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File Processing: Streaming Prerequisites

 
 

Introduction

To support file processing, the .NET Framework provides the System.IO namespace that contains many different classes to handle almost any type of file operation you may need to perform. Therefore, to perform file processing, you can include the System.IO namespace in your project.

The parent class of file processing is Stream. With Stream, you can store data to a stream or you can retrieve data from a stream. Stream is an abstract class, which means that you cannot use it to declare a variable in your application. As an abstract class, Stream is used as the parent of the classes that actually implement the necessary operations. You will usually use a combination of classes to perform a typical operation. For example, some classes are used to create a stream object while some others are used to write data to the created stream.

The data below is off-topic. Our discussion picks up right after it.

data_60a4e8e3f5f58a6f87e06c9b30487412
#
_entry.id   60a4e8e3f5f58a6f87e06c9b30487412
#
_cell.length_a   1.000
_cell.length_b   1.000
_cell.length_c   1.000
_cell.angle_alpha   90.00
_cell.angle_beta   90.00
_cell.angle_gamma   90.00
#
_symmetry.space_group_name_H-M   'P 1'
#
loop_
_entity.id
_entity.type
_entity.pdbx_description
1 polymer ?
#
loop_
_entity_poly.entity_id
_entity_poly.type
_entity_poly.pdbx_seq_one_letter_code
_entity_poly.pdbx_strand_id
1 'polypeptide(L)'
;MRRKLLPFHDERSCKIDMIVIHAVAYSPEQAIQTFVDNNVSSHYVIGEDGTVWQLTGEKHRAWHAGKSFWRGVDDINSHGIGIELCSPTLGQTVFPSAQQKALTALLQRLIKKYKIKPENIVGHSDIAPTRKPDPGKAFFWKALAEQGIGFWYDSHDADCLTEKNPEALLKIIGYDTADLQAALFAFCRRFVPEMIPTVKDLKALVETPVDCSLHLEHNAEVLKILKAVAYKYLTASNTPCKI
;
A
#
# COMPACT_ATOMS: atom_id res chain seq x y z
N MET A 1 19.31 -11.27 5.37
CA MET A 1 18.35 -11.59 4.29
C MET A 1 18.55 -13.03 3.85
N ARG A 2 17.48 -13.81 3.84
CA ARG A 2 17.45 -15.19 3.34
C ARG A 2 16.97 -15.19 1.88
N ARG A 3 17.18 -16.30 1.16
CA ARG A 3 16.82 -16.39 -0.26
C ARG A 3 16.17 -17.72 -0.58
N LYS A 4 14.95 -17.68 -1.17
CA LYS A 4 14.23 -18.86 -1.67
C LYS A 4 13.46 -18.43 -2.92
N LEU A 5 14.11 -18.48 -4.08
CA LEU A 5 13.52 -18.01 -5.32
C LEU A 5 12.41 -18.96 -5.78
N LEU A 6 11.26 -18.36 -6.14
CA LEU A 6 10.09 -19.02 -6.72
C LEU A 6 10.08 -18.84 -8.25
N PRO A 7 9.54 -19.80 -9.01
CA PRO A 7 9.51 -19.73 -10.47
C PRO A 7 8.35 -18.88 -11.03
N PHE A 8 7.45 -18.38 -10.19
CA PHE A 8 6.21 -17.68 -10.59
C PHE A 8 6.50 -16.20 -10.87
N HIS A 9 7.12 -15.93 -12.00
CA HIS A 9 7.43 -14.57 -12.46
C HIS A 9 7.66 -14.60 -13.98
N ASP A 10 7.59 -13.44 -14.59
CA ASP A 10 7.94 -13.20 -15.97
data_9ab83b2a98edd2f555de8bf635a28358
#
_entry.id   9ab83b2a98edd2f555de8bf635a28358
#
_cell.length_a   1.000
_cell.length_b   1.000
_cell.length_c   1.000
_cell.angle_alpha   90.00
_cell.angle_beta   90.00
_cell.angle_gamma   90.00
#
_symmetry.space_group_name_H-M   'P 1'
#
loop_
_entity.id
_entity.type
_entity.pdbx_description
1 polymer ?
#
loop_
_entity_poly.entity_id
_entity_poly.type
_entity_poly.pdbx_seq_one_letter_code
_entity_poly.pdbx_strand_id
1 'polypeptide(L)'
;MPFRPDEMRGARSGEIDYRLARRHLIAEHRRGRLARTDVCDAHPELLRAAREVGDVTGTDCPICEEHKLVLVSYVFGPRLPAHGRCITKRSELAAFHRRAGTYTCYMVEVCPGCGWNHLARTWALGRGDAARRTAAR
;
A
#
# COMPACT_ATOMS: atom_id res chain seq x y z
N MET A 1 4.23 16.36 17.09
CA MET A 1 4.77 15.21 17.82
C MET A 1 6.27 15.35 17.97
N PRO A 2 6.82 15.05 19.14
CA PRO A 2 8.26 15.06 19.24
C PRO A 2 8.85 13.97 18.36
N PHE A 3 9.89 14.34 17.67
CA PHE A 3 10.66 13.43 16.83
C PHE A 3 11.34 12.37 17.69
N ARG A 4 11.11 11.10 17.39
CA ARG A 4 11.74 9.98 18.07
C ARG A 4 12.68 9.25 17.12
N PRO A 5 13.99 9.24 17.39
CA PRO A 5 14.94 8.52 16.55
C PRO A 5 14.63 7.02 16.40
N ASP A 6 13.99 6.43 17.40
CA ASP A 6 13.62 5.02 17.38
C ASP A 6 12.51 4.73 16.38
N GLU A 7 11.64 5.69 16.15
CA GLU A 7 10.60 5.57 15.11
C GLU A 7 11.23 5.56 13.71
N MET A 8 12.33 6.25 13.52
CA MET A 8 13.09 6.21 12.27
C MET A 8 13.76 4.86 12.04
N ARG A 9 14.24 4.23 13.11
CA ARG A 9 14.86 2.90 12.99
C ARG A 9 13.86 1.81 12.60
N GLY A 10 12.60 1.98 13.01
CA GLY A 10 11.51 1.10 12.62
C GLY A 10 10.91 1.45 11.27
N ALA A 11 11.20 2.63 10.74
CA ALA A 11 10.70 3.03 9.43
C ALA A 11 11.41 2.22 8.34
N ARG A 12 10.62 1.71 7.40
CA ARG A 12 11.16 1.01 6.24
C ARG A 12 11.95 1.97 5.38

Practical LearningPractical Learning: Introducing Streaming

  1. Start Microsoft Visual C# or Visual Studio and create a Windows Application named ClarksvilleIceCream2
  2. In the Properties window, change the form's Text to Ice Cream Vending Machine
  3. Design the form as follows:
     
    Ice Cream Vending Machine
    Control Name Text Additional Properties
    GroupBox      
    Label   Order Date:  
    DateTimePicker dtpOrderDate   Format: Short
    Label   Order Time:  
    DateTimePicker dtpOrderTime   Format: Time
    ShowUpDown: True
    Label   Flavor:  
    ComboBox cboFlavors   DropDownStyle: DropDownList
    Label   Container:  
    ComboBox cboContainers   DropDownStyle: DropDownList
    Label   Ingredient:  
    ComboBox cboIngredients   DropDownStyle: DropDownList
    Label   Scoops:  
    TextBox txtScoops 1 TextAlign: Right
    Label   Order Total:  
    TextBox txtOrderTotal 0.00 TextAlign: Right
    Button btnClose Close Click to end
  4. Click the combo box to the right of the Flavor label. Then, in the Properties, click the ellipsis button Ellipsis of Items property and create the list with:
     
    Vanilla
    Cream of Cocoa
    Chocolate Chip
    Cherry Coke
    Butter Pecan
    Chocolate Cookie
    Chunky Butter
    Organic Strawberry
    Chocolate Brownies